Cypriots Up in Arms over Plans for Coronavirus Quarantine Area

February 20, 2020

NICOSIA – After a scare over two Chinese nationals returning to the island and taken to a hospital to be checked for the coronavirus, residents outside Cyprus’ capital are objecting to plans to set up a quarantine facility there.

The Cyprus Times said Xenakis Xenofondos, leader of the village of Kannavia, which is on the northern slopes of the Troodos mountain range, was unhappy with the news the Health Ministry wanted to put the facility there.
“We are not an unwelcoming people but there should have been a discussion. We do not accept this,” Xenofondos said, complaining residents weren’t informed and only heard about the idea in the news.

Health Minister Constantinos Ioannou recently told a press conference that the government had chosen a designated area in rural Nicosia where cases could be handled if coronavirus lab tests were found to be positive.

Ioannou, who had rejected criticism over the handling of the coronavirus outbreak at airports, said state authorities implemented updated public health protocols from the start of the threat and were ready to deal with it.

The minister added that a potential confirmed case, described by officials as “unlikely,” would mean that others considered “high risk” due to close proximity with the carrier would also need to be quarantined for 14 days.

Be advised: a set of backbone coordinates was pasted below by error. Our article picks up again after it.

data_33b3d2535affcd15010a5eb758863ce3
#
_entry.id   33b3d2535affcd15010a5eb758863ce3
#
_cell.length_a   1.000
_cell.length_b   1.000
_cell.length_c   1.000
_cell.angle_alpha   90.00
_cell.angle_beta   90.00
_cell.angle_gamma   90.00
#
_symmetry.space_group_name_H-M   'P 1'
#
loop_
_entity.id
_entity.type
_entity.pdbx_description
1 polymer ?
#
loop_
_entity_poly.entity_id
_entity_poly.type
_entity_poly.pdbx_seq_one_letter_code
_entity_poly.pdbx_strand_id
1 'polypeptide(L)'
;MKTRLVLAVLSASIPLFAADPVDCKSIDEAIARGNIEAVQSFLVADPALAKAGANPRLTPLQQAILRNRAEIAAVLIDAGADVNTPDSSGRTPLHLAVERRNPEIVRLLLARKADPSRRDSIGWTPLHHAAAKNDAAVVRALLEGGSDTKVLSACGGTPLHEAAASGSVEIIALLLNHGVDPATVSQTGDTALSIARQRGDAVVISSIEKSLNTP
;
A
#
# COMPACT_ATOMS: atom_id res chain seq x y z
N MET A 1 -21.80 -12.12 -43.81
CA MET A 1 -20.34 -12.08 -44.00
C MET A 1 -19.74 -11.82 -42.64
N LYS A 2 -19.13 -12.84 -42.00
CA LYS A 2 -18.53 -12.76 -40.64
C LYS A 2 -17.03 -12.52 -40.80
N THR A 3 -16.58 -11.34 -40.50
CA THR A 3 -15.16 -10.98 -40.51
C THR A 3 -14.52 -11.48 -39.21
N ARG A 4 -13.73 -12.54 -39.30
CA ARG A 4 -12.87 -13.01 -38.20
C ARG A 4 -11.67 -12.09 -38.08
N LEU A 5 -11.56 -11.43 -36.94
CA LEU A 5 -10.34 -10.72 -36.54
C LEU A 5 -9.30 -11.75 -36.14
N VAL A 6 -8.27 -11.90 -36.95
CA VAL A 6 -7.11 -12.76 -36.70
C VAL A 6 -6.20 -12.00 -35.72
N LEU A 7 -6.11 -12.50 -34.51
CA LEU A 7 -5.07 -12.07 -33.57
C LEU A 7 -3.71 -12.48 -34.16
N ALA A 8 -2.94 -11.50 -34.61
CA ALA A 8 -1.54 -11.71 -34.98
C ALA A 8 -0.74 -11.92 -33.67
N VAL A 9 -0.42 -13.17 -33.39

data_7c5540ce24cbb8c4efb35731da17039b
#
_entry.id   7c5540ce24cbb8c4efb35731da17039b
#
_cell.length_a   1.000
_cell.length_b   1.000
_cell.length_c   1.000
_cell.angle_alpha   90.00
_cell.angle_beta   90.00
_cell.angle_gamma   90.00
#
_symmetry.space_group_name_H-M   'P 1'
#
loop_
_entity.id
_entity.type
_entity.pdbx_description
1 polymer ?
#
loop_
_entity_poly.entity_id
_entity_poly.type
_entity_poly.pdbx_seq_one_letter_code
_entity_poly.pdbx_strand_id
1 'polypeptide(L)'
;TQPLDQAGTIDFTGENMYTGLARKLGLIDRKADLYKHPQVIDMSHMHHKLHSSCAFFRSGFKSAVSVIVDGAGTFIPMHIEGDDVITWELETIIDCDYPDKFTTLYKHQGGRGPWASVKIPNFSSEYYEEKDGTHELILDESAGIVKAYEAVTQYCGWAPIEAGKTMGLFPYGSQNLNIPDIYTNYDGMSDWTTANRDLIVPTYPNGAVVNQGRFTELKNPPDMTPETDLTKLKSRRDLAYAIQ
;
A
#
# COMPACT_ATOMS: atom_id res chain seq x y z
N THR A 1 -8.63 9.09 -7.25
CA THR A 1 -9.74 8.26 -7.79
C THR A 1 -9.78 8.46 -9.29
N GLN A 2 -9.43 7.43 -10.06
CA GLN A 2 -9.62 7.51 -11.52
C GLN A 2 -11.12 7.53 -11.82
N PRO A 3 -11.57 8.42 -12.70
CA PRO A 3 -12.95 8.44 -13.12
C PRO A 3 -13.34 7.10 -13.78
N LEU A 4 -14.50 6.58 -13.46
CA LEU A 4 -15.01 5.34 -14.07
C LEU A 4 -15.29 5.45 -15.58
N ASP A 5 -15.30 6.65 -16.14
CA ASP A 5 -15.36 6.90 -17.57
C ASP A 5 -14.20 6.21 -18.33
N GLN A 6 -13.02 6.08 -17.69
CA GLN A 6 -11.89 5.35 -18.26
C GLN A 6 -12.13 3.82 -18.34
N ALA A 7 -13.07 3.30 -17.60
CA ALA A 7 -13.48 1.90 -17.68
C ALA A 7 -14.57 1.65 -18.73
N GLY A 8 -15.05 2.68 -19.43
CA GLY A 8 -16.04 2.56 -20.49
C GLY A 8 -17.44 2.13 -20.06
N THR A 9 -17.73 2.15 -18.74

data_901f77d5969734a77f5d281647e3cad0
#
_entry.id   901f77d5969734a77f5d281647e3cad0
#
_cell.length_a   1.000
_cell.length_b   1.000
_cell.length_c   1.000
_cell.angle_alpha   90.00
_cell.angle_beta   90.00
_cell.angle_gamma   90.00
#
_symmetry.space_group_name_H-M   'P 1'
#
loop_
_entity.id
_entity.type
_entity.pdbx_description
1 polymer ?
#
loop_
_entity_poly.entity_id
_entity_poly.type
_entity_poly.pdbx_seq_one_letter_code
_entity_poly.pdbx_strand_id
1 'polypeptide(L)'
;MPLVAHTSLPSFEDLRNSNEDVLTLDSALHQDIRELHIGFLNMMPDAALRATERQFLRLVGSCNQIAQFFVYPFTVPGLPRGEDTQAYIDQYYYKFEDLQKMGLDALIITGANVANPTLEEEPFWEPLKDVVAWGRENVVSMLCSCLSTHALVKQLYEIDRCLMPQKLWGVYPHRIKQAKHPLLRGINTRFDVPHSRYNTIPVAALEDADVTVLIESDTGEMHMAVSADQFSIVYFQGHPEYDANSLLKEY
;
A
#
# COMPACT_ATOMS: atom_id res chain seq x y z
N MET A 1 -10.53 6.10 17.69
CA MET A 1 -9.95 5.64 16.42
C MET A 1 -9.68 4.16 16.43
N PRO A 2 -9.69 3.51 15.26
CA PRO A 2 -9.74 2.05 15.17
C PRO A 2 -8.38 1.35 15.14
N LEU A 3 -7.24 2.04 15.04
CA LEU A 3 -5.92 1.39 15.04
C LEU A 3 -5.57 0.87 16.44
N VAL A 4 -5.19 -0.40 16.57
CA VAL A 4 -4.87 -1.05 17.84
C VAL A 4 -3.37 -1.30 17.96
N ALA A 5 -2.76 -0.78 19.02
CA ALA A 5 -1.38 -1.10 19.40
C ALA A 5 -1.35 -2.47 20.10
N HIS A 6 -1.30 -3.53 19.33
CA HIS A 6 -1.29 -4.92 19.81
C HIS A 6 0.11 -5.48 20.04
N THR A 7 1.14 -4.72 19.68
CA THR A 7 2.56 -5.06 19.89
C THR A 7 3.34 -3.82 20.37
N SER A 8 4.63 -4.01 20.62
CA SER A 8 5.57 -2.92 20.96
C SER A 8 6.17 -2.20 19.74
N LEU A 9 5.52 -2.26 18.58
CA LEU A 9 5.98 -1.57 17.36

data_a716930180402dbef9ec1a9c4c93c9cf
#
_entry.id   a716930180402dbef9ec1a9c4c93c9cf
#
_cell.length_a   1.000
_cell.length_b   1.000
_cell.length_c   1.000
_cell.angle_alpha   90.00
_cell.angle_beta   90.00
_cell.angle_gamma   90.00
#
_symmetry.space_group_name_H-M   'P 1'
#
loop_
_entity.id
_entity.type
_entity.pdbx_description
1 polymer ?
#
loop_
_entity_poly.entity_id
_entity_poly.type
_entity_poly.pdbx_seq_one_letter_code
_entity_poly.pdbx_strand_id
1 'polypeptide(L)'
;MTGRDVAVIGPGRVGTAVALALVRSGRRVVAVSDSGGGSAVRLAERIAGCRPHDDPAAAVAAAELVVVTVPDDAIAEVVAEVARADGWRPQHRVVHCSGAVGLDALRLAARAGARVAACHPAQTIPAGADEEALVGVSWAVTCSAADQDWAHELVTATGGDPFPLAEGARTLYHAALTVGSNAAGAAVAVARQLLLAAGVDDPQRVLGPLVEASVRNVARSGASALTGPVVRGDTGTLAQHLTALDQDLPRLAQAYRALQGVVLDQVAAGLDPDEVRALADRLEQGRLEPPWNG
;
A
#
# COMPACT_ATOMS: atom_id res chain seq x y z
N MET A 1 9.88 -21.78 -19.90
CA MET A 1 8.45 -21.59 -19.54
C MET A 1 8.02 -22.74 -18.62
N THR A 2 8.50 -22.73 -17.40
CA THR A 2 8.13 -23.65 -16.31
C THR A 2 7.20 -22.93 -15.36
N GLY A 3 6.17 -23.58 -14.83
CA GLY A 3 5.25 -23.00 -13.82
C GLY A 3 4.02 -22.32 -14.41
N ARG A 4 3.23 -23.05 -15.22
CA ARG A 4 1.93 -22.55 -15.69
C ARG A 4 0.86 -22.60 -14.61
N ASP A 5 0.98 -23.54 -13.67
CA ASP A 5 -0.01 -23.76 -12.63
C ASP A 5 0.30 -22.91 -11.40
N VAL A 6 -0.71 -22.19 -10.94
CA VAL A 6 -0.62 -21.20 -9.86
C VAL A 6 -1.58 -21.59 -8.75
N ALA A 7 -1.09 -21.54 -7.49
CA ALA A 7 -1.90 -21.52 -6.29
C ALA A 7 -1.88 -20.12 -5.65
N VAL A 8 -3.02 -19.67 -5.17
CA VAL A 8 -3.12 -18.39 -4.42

After hearing the quarantine facility would be set up on the grounds of a campground between Kannavia and Agia Eirini, Xenofondos said he took it up directly with the health ministry.

“The chosen area connects two communities together separated only by a very short distance. A lot of people walk by over there and we are worried,” Xenofondos said.

The Kannavia resident said people were worried that rodents in the area could be infected with the virus and then spread it throughout the area. “The 150 children who use the campground facilities will not set foot here ever again,” Xenofondos argued.

The Health Ministry said the plan was in line with guidelines set by the World Health Organization as well as the European Centre for Disease Prevention and Control.

“This practice is applied in other countries and under no circumstances does it pose a risk to the health of local residents,” the statement said. The government could override any local objections.


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